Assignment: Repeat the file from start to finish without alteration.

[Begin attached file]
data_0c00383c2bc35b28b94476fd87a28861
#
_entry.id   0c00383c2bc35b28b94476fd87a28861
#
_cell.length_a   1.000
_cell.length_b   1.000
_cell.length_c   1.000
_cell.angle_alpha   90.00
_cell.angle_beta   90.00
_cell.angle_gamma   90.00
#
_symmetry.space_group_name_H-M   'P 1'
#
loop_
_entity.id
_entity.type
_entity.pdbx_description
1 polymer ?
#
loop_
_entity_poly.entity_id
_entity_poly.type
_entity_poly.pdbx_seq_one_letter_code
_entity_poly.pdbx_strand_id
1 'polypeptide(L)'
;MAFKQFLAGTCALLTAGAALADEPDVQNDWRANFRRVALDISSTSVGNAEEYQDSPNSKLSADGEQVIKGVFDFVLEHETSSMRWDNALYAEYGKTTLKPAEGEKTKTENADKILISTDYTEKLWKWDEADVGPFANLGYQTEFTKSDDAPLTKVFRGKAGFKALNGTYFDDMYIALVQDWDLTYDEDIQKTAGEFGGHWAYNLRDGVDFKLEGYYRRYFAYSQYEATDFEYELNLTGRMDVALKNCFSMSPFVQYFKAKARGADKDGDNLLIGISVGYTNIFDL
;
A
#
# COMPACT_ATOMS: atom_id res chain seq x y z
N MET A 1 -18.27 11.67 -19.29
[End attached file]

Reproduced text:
data_0c00383c2bc35b28b94476fd87a28861
#
_entry.id   0c00383c2bc35b28b94476fd87a28861
#
_cell.length_a   1.000
_cell.length_b   1.000
_cell.length_c   1.000
_cell.angle_alpha   90.00
_cell.angle_beta   90.00
_cell.angle_gamma   90.00
#
_symmetry.space_group_name_H-M   'P 1'
#
loop_
_entity.id
_entity.type
_entity.pdbx_description
1 polymer ?
#
loop_
_entity_poly.entity_id
_entity_poly.type
_entity_poly.pdbx_seq_one_letter_code
_entity_poly.pdbx_strand_id
1 'polypeptide(L)'
;MAFKQFLAGTCALLTAGAALADEPDVQNDWRANFRRVALDISSTSVGNAEEYQDSPNSKLSADGEQVIKGVFDFVLEHETSSMRWDNALYAEYGKTTLKPAEGEKTKTENADKILISTDYTEKLWKWDEADVGPFANLGYQTEFTKSDDAPLTKVFRGKAGFKALNGTYFDDMYIALVQDWDLTYDEDIQKTAGEFGGHWAYNLRDGVDFKLEGYYRRYFAYSQYEATDFEYELNLTGRMDVALKNCFSMSPFVQYFKAKARGADKDGDNLLIGISVGYTNIFDL
;
A
#
# COMPACT_ATOMS: atom_id res chain seq x y z
N MET A 1 -18.27 11.67 -19.29